In the budget last month, the federal government made a commitment to balancing the budget and lowering the federal debt-to-GDP ratio by 2020. A report from the Parliamentary Budget Officer (PBO) suggests that the Liberals could balance the books sooner if they left the Old Age Security (OAS) eligibility age at 67.
In 2012, Stephen Harper's Conservative government announced plans to eventually increase the age at which one is able to collect the OAS from 65 to 67. In the election, Trudeau's Liberals pledged to reverse the measure, claiming that it would take about $13,000 out of seniors’ pockets. In his Economic and Fiscal Outlook for April 2016, which was published earlier this week, PBO Jean-Denis Fréchette has calculated the financial implications of that decision.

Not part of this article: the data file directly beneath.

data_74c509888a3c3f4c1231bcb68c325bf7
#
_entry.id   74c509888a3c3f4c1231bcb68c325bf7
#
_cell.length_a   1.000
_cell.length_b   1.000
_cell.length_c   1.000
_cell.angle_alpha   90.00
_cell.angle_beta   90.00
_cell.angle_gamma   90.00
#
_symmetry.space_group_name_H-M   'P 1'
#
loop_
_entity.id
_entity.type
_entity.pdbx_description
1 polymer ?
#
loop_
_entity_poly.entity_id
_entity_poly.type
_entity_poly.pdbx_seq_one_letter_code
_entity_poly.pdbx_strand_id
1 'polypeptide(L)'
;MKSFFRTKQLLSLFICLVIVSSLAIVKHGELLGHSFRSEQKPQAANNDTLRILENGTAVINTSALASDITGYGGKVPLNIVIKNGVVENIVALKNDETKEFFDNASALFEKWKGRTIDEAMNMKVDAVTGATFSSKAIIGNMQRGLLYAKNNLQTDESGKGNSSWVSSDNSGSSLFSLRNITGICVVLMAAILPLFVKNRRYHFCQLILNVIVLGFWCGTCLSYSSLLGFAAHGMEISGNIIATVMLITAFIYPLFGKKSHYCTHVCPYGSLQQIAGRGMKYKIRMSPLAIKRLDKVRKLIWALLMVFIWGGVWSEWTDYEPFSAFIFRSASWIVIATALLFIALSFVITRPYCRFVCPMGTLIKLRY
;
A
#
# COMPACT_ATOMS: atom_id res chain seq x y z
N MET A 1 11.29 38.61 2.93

Sustainable over the long term
The PBO's projections show the federal debt-to-GDP ratio will decline steadily and eliminate debt within the next 50 years, and the report says that fiscal structure underlying the Liberal's 2016 budget is sustainable over the long term. However, the report suggests parliamentarians assess the ramifications of cancelling the increase to the OAS age of eligibility in 2023.
"Had the age of eligibility change not been reversed, federal debt would be eliminated by 2057-58— seven years earlier than under current policy," reads the report.